A Closing Look at Twitter

(If you've read this far, congratulations -- I'm surprised your technologically stunted attention span held out for this long. I'd be even more surprised if you retained any recollection of the points I was trying to make. It's somewhat improbable that you found this article at all.)

Twitter strikes me as little more than a large recorded chatroom. How anyone could possibly read all the links posted from even 100 average users is beyond me (perhaps they're already cyborgs and don't know it). I suppose one wouldn't have to read all the links but then it just seems like one could search more directly for the information they're interested in without having to wait for some to tweet about it. Twitter might serve some limited good in specific situations but, overall, it just seems to be the newest medium for dishing out pop culture drivel (and I don't care what Aston Kutcher is doing today or what CNN says is news). The only thing that would change my mind about Twitter is if this article about it brought 10,000 unique visitors to my blog -- and I dare you tweeters to make that happen! I'd still probably end up being a little skeptical of the whole thing.

Tweet Away,

Nihilo Zero


Ariane said...

Lol. Best post I've read in ages.

Insult your audience - tick
Look only at half the issues - tick
Ask insulted audience to use condemned medium to increase your readership - tick

Of course it rather missed the point that Twitter is most often used as a frivolous way to keep in touch with people.

Not saying you don't make valid points - I though the Chernobyl picture was quite valid. Consumerism is probably the greatest threat to humanity at the moment.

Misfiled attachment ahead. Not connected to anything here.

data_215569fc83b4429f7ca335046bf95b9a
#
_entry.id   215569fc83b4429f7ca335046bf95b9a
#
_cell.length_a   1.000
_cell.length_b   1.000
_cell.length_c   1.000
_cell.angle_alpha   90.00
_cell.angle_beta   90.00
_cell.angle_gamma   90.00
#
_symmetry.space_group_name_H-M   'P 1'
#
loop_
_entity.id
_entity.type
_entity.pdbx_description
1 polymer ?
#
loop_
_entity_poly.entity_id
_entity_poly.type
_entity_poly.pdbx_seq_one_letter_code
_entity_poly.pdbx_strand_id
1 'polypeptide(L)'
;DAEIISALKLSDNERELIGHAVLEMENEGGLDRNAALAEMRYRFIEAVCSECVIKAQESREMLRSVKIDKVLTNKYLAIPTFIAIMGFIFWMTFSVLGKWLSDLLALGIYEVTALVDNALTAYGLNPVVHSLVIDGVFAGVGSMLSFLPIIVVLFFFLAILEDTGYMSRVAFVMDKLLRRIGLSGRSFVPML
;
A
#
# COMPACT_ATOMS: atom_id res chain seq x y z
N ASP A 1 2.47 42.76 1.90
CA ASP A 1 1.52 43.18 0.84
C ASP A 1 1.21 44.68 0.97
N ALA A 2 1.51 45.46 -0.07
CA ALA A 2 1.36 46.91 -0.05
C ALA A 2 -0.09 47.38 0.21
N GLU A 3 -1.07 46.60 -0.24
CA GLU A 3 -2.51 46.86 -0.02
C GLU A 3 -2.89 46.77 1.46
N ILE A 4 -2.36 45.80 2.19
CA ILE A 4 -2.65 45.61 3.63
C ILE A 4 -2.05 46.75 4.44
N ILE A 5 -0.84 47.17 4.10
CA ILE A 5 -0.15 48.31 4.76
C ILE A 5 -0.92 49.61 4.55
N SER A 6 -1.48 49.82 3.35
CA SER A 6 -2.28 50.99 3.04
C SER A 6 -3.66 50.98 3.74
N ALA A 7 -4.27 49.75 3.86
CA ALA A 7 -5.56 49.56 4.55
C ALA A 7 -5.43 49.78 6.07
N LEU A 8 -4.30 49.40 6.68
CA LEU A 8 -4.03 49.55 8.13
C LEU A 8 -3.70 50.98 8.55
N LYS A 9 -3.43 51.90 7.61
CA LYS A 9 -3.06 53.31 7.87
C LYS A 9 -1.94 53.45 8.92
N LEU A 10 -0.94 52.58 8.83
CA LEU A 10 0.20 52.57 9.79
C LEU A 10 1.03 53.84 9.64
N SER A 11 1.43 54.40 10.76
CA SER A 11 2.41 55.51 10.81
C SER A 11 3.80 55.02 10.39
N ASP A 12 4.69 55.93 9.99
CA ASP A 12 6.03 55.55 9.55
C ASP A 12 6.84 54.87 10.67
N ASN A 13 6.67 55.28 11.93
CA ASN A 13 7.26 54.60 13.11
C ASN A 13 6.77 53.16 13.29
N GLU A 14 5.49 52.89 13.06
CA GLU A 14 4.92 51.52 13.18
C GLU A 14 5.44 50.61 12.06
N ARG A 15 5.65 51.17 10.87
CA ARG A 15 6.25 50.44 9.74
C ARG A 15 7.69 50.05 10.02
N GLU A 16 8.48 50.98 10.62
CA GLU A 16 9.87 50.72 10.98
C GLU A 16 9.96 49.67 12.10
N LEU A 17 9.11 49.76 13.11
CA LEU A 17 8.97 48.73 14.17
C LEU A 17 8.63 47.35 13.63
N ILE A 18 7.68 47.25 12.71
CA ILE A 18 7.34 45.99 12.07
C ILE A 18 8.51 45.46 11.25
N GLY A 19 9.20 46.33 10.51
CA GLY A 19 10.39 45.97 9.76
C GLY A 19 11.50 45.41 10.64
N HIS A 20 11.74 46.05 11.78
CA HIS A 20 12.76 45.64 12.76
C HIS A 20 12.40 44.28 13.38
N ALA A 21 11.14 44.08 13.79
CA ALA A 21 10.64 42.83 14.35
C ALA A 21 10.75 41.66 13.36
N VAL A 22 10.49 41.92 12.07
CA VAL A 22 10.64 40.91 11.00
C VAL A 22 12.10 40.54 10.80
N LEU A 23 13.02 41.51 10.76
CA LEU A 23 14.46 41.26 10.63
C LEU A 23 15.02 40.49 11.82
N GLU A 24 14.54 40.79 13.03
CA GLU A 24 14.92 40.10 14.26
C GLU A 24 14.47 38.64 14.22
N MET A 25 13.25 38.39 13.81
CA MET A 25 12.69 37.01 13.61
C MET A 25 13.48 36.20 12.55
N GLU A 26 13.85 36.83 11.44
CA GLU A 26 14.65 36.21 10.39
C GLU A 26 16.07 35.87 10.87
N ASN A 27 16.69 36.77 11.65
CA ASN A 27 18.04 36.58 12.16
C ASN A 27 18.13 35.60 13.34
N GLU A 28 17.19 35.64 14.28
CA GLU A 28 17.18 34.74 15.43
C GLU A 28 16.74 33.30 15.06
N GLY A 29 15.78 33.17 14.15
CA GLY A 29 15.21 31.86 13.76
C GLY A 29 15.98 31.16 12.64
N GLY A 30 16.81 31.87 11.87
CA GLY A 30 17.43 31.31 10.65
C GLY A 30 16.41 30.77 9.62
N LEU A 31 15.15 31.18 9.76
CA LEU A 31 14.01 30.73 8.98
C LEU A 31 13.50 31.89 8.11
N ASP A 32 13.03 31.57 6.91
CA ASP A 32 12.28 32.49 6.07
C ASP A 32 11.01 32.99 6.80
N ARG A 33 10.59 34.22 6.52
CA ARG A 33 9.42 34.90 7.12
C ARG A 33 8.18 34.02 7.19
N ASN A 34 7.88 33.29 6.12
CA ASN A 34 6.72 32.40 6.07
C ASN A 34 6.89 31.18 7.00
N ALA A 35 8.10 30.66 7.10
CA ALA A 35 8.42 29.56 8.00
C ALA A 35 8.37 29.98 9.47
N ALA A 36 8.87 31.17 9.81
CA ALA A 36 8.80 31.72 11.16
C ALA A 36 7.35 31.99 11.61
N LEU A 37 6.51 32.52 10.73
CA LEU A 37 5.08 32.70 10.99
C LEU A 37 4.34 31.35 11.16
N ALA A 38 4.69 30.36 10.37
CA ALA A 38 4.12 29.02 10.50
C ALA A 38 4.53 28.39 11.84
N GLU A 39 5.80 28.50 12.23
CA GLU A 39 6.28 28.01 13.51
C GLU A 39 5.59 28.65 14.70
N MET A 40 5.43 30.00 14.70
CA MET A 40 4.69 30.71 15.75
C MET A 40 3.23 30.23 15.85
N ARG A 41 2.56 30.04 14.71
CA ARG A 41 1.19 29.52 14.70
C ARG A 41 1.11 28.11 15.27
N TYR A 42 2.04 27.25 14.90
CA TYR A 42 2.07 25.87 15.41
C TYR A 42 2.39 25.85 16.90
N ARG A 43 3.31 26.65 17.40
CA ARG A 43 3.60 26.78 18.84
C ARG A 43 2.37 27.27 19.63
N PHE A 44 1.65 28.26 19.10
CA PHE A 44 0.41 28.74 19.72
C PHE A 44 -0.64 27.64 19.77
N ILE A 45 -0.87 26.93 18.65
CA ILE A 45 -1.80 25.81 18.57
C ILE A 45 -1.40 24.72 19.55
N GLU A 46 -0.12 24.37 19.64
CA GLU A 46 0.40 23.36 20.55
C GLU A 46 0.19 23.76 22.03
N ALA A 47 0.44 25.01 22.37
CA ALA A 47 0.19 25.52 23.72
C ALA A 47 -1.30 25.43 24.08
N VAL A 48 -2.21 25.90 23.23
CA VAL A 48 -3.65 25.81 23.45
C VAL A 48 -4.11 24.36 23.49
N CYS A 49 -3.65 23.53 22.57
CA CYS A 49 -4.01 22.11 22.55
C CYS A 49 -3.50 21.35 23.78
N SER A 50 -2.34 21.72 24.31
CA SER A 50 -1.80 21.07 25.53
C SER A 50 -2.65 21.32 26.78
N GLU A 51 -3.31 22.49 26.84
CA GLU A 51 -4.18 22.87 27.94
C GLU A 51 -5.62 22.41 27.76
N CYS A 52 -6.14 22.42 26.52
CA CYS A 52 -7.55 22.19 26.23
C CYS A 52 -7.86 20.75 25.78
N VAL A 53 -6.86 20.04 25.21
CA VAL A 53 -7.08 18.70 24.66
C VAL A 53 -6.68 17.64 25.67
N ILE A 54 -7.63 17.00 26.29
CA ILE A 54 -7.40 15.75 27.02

As for future regimes, quite seriously, the sheer amount of utter rubbish they would have to sift through to even see patterns is increasingly overwhelming. It becomes theoretically impossible to search. We will electronically disappear into the seething masses just as we do in real life.

Connectedness will not be the first thing up against the wall when my revolution comes, but I'll be happy to see in a new era.

N. Zero said...

Thanks... I try. If I missed some points and garbled some things you'll have to excuse me since I no longer sleep but only twitter. Yes, I suffer from the conditions about which I write.

I'm glad you were able to meet me half way on some of the points. I do think think that future regimes will be able to improve their search methods in efforts to weed out dissent. Or, more directly, they'll be able to find the information they seek on specific individuals and groups who they may want to target for any number of other reasons. Imagine if the Nazi's had this search engine technology... just because there may be a lot of people belonging to a particular group or religion does not mean they wouldn't be able to find out who those people were because of all the rubbish you speak of. They would easily be able to compile their lists (created unwittingly before they came into power) and find out who the leaders of various oppositional movements were. They could then examine their networks of friends and use the information for nefarious purposes.

Anyway... since you're "tick"ing me off, does this all amount to an early appearance of Godwin's Law in this discussion? Tick?

Either way, I too will be happy to see in a new era.

Ariane said...

My (admittedly second hand) understanding of computer science is that since searching data is an exponential problem, even with targeted searches, there comes a point where the amount of data is theoretically unsearchable. It isn't a question of technology, it is a question of finite search times - no matter how short you can make that.